Robust additive manufacturing (AM) business use cases empower companies to rethink the conventional manufacturing paradigm. But understanding when and where to justify the cost of AM opportunities is paramount.
In 2020, the AM industry generated $12.8 billion in revenue. According to Wohlers Report, that figure is forecasted to reach $115 billion by 2030, signifying increased confidence in the benefits of additive technology.
However, AM start-up costs still require significant investment; AM machine costs remain high to recover development costs relative to the number of units sold. However, as new competitors enter the market and adoption rates increase, entrance barriers to AM will eventually become more accessible.
In the meantime, companies need to have an honest discussion about whether technology initiatives are mature enough for AM. In addition, justifying AM costs relative to ROI is crucial to enabling on-demand manufacturing.
To help determine whether your organization is suitable for manufacturing on-demand, ask yourself the following questions:
Does my organization have a large inventory of suitable AM parts?
3D printing is particularly beneficial for manufacturing spare parts on-demand. However, to justify the cost of an AM venture, it’s necessary to analyze your spare parts inventory to identify business use cases.
Manually vetting thousands of parts is time-intensive, even with well-managed inventory records. Today, most spare parts will require conventional manufacturing methods only because the data is unfinished and building the digital library takes time.
3YOURMIND’s AM Part Identifier solution thoroughly examines and helps identify suitable AM spare parts by analyzing economic and technical data. If your organization has an inventory of validated designs that meet technical and economic specifications, your company may be mature for on-demand manufacturing.
3YOURMIND’s customers with well-positioned additive manufacturing strategies experience average cost savings between $4.5 and $9M using Agile PLM for production, operation of warehouses, and production downtime through qualified AM parts.
Do short-term supply chain disruptions have devastating effects on my business operations?
Supply chain disruptions are inconvenient, but for some industries, they’re devastating. According to a Fortune report, 94% of Fortune 1000 companies have experienced supply chain disruptions from COVID-19.
For sectors that utilize low-volume production, disruptions like remanufacturing casting tools can impact production lead times by nearly two years.
In industries like aviation, long lead times for spare parts can reduce operational capabilities and considerably depreciation core business equipment, like airplanes. In examples like this, a fully realized AM on-demand manufacturing initiative can enable supply chain flexibility, drastically reduce production lead times, and minimize revenue loss.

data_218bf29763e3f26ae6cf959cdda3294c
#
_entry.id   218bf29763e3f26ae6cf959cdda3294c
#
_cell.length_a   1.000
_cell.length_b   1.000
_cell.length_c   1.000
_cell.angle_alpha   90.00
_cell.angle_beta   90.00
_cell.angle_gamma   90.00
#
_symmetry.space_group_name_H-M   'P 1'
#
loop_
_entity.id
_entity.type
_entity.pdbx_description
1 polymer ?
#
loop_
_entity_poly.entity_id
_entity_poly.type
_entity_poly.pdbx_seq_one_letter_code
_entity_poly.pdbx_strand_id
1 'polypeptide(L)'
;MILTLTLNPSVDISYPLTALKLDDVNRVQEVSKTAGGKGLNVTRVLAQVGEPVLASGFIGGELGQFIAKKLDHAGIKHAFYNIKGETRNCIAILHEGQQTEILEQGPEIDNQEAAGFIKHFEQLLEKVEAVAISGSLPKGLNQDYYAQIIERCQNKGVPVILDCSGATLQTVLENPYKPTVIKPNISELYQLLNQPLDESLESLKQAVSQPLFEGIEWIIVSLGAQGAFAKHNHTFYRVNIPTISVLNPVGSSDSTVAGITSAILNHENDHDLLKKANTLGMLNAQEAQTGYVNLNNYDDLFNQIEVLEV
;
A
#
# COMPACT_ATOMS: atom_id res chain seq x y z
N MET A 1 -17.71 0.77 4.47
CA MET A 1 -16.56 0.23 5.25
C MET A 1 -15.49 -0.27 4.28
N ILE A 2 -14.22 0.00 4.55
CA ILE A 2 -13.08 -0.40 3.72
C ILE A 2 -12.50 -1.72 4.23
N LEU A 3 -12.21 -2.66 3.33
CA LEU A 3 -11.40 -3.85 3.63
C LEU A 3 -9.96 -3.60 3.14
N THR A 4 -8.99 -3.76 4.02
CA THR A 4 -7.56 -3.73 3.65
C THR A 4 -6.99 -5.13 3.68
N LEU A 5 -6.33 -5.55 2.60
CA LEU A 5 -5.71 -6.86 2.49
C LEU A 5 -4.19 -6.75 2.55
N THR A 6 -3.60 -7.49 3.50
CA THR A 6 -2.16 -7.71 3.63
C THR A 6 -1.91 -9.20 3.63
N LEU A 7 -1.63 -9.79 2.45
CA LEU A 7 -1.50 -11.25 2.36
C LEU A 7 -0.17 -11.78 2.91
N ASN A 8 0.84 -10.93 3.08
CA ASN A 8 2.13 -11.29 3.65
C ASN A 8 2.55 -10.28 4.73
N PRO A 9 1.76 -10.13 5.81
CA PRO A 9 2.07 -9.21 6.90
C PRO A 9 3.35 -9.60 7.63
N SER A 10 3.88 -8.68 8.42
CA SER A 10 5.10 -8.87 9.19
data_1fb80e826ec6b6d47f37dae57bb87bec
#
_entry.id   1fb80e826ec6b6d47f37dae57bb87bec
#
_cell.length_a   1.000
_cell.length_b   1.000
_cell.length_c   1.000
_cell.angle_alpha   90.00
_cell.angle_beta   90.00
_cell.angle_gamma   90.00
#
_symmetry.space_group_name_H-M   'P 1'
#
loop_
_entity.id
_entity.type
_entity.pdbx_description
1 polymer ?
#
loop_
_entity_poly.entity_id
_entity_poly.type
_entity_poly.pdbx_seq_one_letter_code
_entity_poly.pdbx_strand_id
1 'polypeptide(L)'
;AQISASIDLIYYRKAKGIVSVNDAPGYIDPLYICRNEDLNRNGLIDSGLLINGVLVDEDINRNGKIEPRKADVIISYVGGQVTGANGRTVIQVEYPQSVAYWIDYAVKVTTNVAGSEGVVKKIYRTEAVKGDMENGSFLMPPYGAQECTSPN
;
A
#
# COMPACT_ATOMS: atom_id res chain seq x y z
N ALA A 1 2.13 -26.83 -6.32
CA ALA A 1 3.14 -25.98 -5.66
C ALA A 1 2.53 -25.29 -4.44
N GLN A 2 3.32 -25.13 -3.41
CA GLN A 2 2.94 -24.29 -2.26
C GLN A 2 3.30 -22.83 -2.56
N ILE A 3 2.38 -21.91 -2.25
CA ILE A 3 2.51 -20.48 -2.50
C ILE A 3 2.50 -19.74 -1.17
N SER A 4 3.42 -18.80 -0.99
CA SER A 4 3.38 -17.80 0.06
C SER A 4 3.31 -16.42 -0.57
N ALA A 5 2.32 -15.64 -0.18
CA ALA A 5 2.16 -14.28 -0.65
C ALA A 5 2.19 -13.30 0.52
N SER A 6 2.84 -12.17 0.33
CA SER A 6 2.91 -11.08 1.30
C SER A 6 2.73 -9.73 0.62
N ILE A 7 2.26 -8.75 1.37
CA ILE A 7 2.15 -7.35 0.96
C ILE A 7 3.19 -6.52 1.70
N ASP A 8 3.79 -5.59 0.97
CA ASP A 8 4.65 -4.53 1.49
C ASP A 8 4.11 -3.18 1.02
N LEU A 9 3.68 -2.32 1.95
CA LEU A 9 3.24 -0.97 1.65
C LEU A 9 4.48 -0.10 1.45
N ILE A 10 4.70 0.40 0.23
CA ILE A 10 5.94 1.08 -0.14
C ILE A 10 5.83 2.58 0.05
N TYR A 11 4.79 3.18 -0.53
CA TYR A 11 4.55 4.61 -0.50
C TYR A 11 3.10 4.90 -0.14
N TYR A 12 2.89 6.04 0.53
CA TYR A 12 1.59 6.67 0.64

Watch 3D Friday Talk Show: Oil & Gas Industry: From Physical Parts to Digital Warehouse
Is my warehouse easily accessible? Do I need to access warehoused parts often?
Warehousing costs can eat into budgets, especially for organizations that do not regularly need spare parts. According to an article published by the Journal of Operation Management, up to 8% of stock-keeping units (SKUs) and 2% of total units supplied will be able to transition from conventional sourcing to on-demand additive manufacturing.
This transition is due in part to lengthy procurement timelines experienced by industries like oil and gas required to maintain high inventories of spare parts, resulting in significant warehousing costs.
In addition, for enterprises that operate in remote locations from their parts warehouses, such as aerospace, naval, and transportation, building a digital warehouse inventory is a relevant use case to enable on-demand manufacturing.
Does my company operate equipment that utilizes legacy parts?
With additive manufacturing, prototyping and testing parts are accelerated and promote flexible design changes. With conventional manufacturing, casting molds for new parts can incur substantial costs over the total product lifecycle. According to the 2021 Wohlers Report, replacing legacy parts, which is critical to enable full-operational capacity for industries like transportation, defense, and oil and gas, can rapidly sustain millions in lost revenue.
Use cases for on-demand additive manufacturing can drastically shorten production lead time to enable companies to access vital parts when and where they need them.
Justifying the cost of additive manufacturing is the first of many steps to enable on-demand manufacturing. Next, learn how to increase additive manufacturing production rates to further optimize processes for on-demand.
Want to learn more ways to justify the costs of additive manufacturing? Calculate the return from your AM investment.